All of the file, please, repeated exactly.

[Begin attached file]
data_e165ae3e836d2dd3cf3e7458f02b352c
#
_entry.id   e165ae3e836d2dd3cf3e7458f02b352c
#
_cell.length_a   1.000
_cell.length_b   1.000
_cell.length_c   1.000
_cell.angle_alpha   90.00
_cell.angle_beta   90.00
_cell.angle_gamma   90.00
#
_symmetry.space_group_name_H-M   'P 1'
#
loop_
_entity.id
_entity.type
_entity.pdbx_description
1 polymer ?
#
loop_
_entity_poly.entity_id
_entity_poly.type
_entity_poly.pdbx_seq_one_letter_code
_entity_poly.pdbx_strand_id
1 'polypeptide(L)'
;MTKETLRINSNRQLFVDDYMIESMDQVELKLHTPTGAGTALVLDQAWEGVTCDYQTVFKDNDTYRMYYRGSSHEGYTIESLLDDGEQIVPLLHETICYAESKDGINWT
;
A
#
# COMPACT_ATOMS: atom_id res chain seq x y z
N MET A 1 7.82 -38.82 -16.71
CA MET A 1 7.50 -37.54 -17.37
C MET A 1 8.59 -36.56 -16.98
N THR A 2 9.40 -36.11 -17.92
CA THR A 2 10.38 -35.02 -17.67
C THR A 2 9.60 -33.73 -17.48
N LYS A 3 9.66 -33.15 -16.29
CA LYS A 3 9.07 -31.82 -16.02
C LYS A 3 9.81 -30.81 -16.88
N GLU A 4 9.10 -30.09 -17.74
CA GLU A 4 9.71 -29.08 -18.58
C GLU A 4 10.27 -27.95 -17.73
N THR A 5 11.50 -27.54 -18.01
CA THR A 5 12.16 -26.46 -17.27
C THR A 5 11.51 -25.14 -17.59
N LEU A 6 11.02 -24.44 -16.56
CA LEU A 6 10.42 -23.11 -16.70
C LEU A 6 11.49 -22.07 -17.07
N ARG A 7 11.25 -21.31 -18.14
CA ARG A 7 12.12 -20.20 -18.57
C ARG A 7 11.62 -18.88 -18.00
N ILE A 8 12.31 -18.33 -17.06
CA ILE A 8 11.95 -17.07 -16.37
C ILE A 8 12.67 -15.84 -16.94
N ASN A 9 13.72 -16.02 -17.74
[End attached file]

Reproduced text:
data_e165ae3e836d2dd3cf3e7458f02b352c
#
_entry.id   e165ae3e836d2dd3cf3e7458f02b352c
#
_cell.length_a   1.000
_cell.length_b   1.000
_cell.length_c   1.000
_cell.angle_alpha   90.00
_cell.angle_beta   90.00
_cell.angle_gamma   90.00
#
_symmetry.space_group_name_H-M   'P 1'
#
loop_
_entity.id
_entity.type
_entity.pdbx_description
1 polymer ?
#
loop_
_entity_poly.entity_id
_entity_poly.type
_entity_poly.pdbx_seq_one_letter_code
_entity_poly.pdbx_strand_id
1 'polypeptide(L)'
;MTKETLRINSNRQLFVDDYMIESMDQVELKLHTPTGAGTALVLDQAWEGVTCDYQTVFKDNDTYRMYYRGSSHEGYTIESLLDDGEQIVPLLHETICYAESKDGINWT
;
A
#
# COMPACT_ATOMS: atom_id res chain seq x y z
N MET A 1 7.82 -38.82 -16.71
CA MET A 1 7.50 -37.54 -17.37
C MET A 1 8.59 -36.56 -16.98
N THR A 2 9.40 -36.11 -17.92
CA THR A 2 10.38 -35.02 -17.67
C THR A 2 9.60 -33.73 -17.48
N LYS A 3 9.66 -33.15 -16.29
CA LYS A 3 9.07 -31.82 -16.02
C LYS A 3 9.81 -30.81 -16.88
N GLU A 4 9.10 -30.09 -17.74
CA GLU A 4 9.71 -29.08 -18.58
C GLU A 4 10.27 -27.95 -17.73
N THR A 5 11.50 -27.54 -18.01
CA THR A 5 12.16 -26.46 -17.27
C THR A 5 11.51 -25.14 -17.59
N LEU A 6 11.02 -24.44 -16.56
CA LEU A 6 10.42 -23.11 -16.70
C LEU A 6 11.49 -22.07 -17.07
N ARG A 7 11.25 -21.31 -18.14
CA ARG A 7 12.12 -20.20 -18.57
C ARG A 7 11.62 -18.88 -18.00
N ILE A 8 12.31 -18.33 -17.06
CA ILE A 8 11.95 -17.07 -16.37
C ILE A 8 12.67 -15.84 -16.94
N ASN A 9 13.72 -16.02 -17.74